The chicks fledge after 15 days in the nest.
Both genders will resemble a female until they are 6 months old. At this point the male begins his transition which takes a further 16 months to reach adult plumage.
Males achieve sexual maturity at 3 years old compared to females which reach this at 1 year old.
King parrots have short, broad wings which carry them through the trees slowly but can quickly change direction to weave side to side if aiming to avoid a predator. Most of their flight occurs under the tree canopy.
While in flight they will produce a harsh screech including when disturbed. They also make a high pitched whistle. Males tend to be the more vocal member of the pair.
These birds live in pairs of a small family group.
Predators and Threats
Habitat alterations as a result of climate change is the main threat posed to the king parrot.
Numbers may be increasing due to their ability to survive in urban areas where they feed at artificial feeding stations or fruiting trees in backyards.
The bright colors of the king parrot have made them popular in the pet trade.
When viewed under an ultraviolet light some of the wing feathers of a king parrot appear with a yellow glow. Some birds are able to see ultraviolet wavelengths due to having a fourth cone in their retina (humans only have three).
These birds were first described by a German naturalist during 1818.
The name king parrot is believed to have been suggested by George Caley as a way to honor Governor Philip Gidley King (Governor of New South Wales from 1800-1806).
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David Edwards, CC BY 3.0 <https://creativecommons.org/licenses/by/3.0>, via Wikimedia Commons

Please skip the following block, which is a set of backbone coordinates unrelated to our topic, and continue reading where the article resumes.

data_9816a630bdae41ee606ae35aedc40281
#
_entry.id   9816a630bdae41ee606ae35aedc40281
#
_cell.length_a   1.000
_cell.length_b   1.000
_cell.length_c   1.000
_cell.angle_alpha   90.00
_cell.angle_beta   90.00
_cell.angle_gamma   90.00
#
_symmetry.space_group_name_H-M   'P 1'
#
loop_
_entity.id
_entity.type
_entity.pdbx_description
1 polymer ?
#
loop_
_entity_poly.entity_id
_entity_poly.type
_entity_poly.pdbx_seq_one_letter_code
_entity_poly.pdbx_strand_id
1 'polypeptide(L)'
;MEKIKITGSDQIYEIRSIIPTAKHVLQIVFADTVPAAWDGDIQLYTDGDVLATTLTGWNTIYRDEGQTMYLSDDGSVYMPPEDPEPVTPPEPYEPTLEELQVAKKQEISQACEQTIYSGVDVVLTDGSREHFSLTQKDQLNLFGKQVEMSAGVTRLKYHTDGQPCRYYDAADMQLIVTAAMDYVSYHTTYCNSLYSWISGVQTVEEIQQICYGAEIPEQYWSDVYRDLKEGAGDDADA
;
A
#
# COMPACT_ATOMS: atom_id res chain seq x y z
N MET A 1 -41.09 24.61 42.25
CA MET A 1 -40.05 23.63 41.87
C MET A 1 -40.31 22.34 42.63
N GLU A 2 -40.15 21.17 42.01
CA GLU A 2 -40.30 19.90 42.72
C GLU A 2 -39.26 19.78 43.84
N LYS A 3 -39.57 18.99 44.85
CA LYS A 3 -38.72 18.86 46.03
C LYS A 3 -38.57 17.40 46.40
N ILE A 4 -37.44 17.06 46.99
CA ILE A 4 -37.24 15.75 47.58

Christiansen, P., 2019. Birds. London: Amber Books Ltd.
BirdLife International. 2016. Alisterus scapularis. The IUCN Red List of Threatened Species 2016: e.T22685046A93056658. https://dx.doi.org/10.2305/IUCN.UK.2016-3.RLTS.T22685046A93056658.en. Downloaded on 10 June 2021.
Birdlife.org.au. 2021. Australian King-Parrot | BirdLife Australia. [online] Available at: <https://www.birdlife.org.au/bird-profile/australian-king-parrot> [Accessed 10 June 2021].
Birdsinbackyards.net. 2021. Australian King-Parrot | BIRDS in BACKYARDS. [online] Available at: <https://www.birdsinbackyards.net/species/Alisterus-scapularis> [Accessed 10 June 2021].
The Australian Museum. 2021. Australian King-Parrot. [online] Available at: <https://australian.museum/learn/animals/birds/australian-king-parrot/> [Accessed 10 June 2021].
Oiseaux-birds.com. 2021. Australian King Parrot. [online] Available at: <http://www.oiseaux-birds.com/card-australian-king-parrot.html> [Accessed 10 June 2021].
Australianwildlifejourneys.com. 2021. Species Feature: King Parrot | Australian Wildlife Journeys. [online] Available at: <https://australianwildlifejourneys.com/blog/2018/06/22/31/species-feature-king-parrot> [Accessed 10 June 2021].